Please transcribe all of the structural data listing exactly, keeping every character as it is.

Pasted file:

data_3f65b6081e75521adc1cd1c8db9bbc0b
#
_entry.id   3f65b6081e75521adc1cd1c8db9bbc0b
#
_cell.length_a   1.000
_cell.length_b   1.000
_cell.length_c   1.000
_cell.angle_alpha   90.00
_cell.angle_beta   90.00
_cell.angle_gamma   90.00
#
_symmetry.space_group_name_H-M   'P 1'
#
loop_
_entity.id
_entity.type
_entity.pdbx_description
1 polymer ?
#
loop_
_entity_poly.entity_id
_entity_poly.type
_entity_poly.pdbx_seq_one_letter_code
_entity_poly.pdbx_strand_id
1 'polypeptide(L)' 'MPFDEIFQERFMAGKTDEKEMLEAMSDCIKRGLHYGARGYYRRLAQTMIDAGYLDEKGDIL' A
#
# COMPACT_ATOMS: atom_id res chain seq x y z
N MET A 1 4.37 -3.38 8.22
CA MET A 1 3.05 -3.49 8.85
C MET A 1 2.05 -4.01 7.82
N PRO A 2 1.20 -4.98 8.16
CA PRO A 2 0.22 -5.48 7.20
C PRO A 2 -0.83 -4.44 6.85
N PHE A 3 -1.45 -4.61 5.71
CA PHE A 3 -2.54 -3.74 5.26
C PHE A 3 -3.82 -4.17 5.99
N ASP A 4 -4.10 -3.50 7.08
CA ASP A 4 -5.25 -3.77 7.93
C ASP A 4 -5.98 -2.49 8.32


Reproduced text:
data_3f65b6081e75521adc1cd1c8db9bbc0b
#
_entry.id   3f65b6081e75521adc1cd1c8db9bbc0b
#
_cell.length_a   1.000
_cell.length_b   1.000
_cell.length_c   1.000
_cell.angle_alpha   90.00
_cell.angle_beta   90.00
_cell.angle_gamma   90.00
#
_symmetry.space_group_name_H-M   'P 1'
#
loop_
_entity.id
_entity.type
_entity.pdbx_description
1 polymer ?
#
loop_
_entity_poly.entity_id
_entity_poly.type
_entity_poly.pdbx_seq_one_letter_code
_entity_poly.pdbx_strand_id
1 'polypeptide(L)' 'MPFDEIFQERFMAGKTDEKEMLEAMSDCIKRGLHYGARGYYRRLAQTMIDAGYLDEKGDIL' A
#
# COMPACT_ATOMS: atom_id res chain seq x y z
N MET A 1 4.37 -3.38 8.22
CA MET A 1 3.05 -3.49 8.85
C MET A 1 2.05 -4.01 7.82
N PRO A 2 1.20 -4.98 8.16
CA PRO A 2 0.22 -5.48 7.20
C PRO A 2 -0.83 -4.44 6.85
N PHE A 3 -1.45 -4.61 5.71
CA PHE A 3 -2.54 -3.74 5.26
C PHE A 3 -3.82 -4.17 5.99
N ASP A 4 -4.10 -3.50 7.08
CA ASP A 4 -5.25 -3.77 7.93
C ASP A 4 -5.98 -2.49 8.32